So now I must say ta’ra to you my duckie. I hope you’ve enjoyed Unit 1 of Polari for Beginners. I’m eddus your local omi palone. You can find me at eddus on twitter or on my website   


Thank you for listening to this podcast.  If you’re looking for more resources about polari, I recommend going to youtube and listening to the Julian and Sandy sketches which were performed by Hugh Paddick and Kenneth Williams, these sketches are an amazing way to hear the musicality and beauty of the language. As always this podcast is dedicated to the patron saint of polari, Kenneth Williams. Thank you so much for listening and I look forward to taking you through unit two very soon, my omi palones, ta ra!

Poem: George


Last night I dreamt of Club Tropicana again.
The pool house with inflatable donuts on the heated water,
at the end of his garden in Highgate,
with a view across Hampstead Heath.

He’d wake late, smoke a joint, record demos.
He loved throwing his acrobatic voice
around the basement studio.
After lunch he’d look for men online.

He’d bought the bed especially, it fit three of us, sometimes four.
Afterwards we’d sit by the pool and he’d ask what we were up to.
He knew what normal life was, about charity shops
and running out of data. He’d flown Easyjet.

It was hard to know him as you had before.
Seeing the vaseline lensed camp of Last Christmas
knowing how fully you’d kissed his lips,
how you’d held his body with your body.



The poem originally appeared in my pamphlet, The Living Museum, published by Selcouth Station Press. Available here!


Call for Submissions! IRONIC: Writing about the 90s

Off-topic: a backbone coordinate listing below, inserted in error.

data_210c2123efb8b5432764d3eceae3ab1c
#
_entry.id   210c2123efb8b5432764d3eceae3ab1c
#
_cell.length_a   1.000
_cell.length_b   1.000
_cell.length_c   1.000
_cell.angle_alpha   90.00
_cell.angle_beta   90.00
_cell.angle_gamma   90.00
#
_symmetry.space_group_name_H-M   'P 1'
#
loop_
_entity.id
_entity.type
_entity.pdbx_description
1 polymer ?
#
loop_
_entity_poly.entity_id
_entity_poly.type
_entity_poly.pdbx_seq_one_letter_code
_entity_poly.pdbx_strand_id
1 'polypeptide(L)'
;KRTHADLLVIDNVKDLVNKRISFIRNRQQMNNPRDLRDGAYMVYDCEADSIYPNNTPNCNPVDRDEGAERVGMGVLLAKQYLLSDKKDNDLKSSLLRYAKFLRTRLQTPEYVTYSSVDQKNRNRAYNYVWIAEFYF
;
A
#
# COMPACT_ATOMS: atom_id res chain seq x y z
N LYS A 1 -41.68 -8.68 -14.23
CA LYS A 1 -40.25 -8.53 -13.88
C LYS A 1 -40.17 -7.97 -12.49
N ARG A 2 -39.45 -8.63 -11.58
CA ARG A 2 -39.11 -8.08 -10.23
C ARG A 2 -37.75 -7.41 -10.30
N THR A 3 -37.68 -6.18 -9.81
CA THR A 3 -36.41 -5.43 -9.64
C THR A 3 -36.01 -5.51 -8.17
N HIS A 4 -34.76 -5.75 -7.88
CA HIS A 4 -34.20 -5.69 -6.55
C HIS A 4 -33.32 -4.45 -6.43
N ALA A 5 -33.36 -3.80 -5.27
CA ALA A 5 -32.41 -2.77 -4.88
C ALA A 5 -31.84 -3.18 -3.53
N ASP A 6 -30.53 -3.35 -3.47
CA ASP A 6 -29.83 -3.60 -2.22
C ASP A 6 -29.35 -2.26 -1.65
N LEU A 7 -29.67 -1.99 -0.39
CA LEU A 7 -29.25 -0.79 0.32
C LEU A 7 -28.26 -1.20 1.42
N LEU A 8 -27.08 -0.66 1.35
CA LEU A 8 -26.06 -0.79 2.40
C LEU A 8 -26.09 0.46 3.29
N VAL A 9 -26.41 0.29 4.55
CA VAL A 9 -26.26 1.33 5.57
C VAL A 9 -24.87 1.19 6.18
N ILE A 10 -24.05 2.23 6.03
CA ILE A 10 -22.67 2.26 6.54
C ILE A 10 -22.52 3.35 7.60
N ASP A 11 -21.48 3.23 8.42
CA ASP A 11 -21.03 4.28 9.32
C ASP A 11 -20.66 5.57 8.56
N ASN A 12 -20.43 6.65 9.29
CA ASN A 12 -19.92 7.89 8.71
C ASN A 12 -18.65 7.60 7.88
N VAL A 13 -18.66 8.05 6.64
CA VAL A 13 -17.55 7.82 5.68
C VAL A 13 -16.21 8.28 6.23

IRONIC: Writing about the 90s

Please submit your poems, short fiction, short non-fiction, and short essays about the 90s for this new anthology! I’m also really interested in publishing any 90s recipes you’ve written or that have been passed down to you from family members that have a 90s flavour to them.

In 1995 Alanis Morrisette released her era-defining album Jagged Little Pill. Her third single Ironic became a mega worldwide hit when it was released in February 1996. The song and it’s video were inescapable, hitting at the same time that MTV came to define this strange new era. Looking back on the 90s, it’s an era when home computers and brick-sized mobile phones were creeping into our daily lives and the idea of the internet was starting to take hold. It was an era when Girl Power was a presiding ideology and the sophisticated sarcastic humour of American TV shows like The Simpsons, Friends, and Seinfield infused their quippy lines into our everyday language. Looking back it feels like everything was starting to get complicated, everything was starting to have it’s own slippery double meaning, like Alanis’s song and her much debated use of the term “Ironic”.  

Please submit your work on the 90s for this new anthology from House of Eddus! Submit pieces that document, capture, question, and celebrate this complex decade. Give me everything you’ve got! Whether you were there the first time, don’t remember it or weren’t even born yet, I want to know what the 90s mean to you. I am so excited to read your submissions! 


Poems: Please send up to 6 

Short Fiction/Non-Fiction, Essays: Please send up to 3 pieces. Each piece must be a maximum of 1,300 words.  

Recipes: Please send up to 3 original or family recipes. If passed down from within your family, please let me know the name of your family member for correct attribution.   


  • Email submissions within the body of the email to